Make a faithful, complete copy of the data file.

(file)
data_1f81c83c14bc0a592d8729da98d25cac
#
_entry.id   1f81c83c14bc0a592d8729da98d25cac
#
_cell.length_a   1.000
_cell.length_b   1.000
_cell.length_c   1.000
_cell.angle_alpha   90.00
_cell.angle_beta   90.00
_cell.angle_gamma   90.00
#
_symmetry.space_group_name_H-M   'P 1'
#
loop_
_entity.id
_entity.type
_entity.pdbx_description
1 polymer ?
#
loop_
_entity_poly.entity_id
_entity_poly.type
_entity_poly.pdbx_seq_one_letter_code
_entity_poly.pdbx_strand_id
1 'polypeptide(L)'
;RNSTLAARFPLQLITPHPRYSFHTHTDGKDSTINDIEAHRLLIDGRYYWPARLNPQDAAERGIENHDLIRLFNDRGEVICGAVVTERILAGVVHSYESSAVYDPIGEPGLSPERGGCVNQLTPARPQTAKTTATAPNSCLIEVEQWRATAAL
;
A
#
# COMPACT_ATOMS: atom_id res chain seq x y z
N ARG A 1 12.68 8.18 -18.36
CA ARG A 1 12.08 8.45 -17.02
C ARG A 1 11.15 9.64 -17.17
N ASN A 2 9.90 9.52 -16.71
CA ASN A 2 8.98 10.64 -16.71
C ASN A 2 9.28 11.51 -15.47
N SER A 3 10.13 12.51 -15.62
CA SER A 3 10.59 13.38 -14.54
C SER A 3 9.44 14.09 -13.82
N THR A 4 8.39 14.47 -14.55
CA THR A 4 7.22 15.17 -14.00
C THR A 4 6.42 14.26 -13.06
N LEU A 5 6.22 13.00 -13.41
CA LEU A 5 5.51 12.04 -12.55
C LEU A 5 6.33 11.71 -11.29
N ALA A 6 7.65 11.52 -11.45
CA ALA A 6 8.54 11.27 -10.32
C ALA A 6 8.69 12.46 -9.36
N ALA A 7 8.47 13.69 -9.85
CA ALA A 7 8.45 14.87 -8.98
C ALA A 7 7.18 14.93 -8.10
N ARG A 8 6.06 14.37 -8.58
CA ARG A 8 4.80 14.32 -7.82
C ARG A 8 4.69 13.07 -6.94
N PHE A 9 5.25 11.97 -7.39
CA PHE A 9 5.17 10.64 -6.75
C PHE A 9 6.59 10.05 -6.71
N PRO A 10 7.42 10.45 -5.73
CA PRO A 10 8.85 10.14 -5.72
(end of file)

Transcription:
data_1f81c83c14bc0a592d8729da98d25cac
#
_entry.id   1f81c83c14bc0a592d8729da98d25cac
#
_cell.length_a   1.000
_cell.length_b   1.000
_cell.length_c   1.000
_cell.angle_alpha   90.00
_cell.angle_beta   90.00
_cell.angle_gamma   90.00
#
_symmetry.space_group_name_H-M   'P 1'
#
loop_
_entity.id
_entity.type
_entity.pdbx_description
1 polymer ?
#
loop_
_entity_poly.entity_id
_entity_poly.type
_entity_poly.pdbx_seq_one_letter_code
_entity_poly.pdbx_strand_id
1 'polypeptide(L)'
;RNSTLAARFPLQLITPHPRYSFHTHTDGKDSTINDIEAHRLLIDGRYYWPARLNPQDAAERGIENHDLIRLFNDRGEVICGAVVTERILAGVVHSYESSAVYDPIGEPGLSPERGGCVNQLTPARPQTAKTTATAPNSCLIEVEQWRATAAL
;
A
#
# COMPACT_ATOMS: atom_id res chain seq x y z
N ARG A 1 12.68 8.18 -18.36
CA ARG A 1 12.08 8.45 -17.02
C ARG A 1 11.15 9.64 -17.17
N ASN A 2 9.90 9.52 -16.71
CA ASN A 2 8.98 10.64 -16.71
C ASN A 2 9.28 11.51 -15.47
N SER A 3 10.13 12.51 -15.62
CA SER A 3 10.59 13.38 -14.54
C SER A 3 9.44 14.09 -13.82
N THR A 4 8.39 14.47 -14.55
CA THR A 4 7.22 15.17 -14.00
C THR A 4 6.42 14.26 -13.06
N LEU A 5 6.22 13.00 -13.41
CA LEU A 5 5.51 12.04 -12.55
C LEU A 5 6.33 11.71 -11.29
N ALA A 6 7.65 11.52 -11.45
CA ALA A 6 8.54 11.27 -10.32
C ALA A 6 8.69 12.46 -9.36
N ALA A 7 8.47 13.69 -9.85
CA ALA A 7 8.45 14.87 -8.98
C ALA A 7 7.18 14.93 -8.10
N ARG A 8 6.06 14.37 -8.58
CA ARG A 8 4.80 14.32 -7.82
C ARG A 8 4.69 13.07 -6.94
N PHE A 9 5.25 11.97 -7.39
CA PHE A 9 5.17 10.64 -6.75
C PHE A 9 6.59 10.05 -6.71
N PRO A 10 7.42 10.45 -5.73
CA PRO A 10 8.85 10.14 -5.72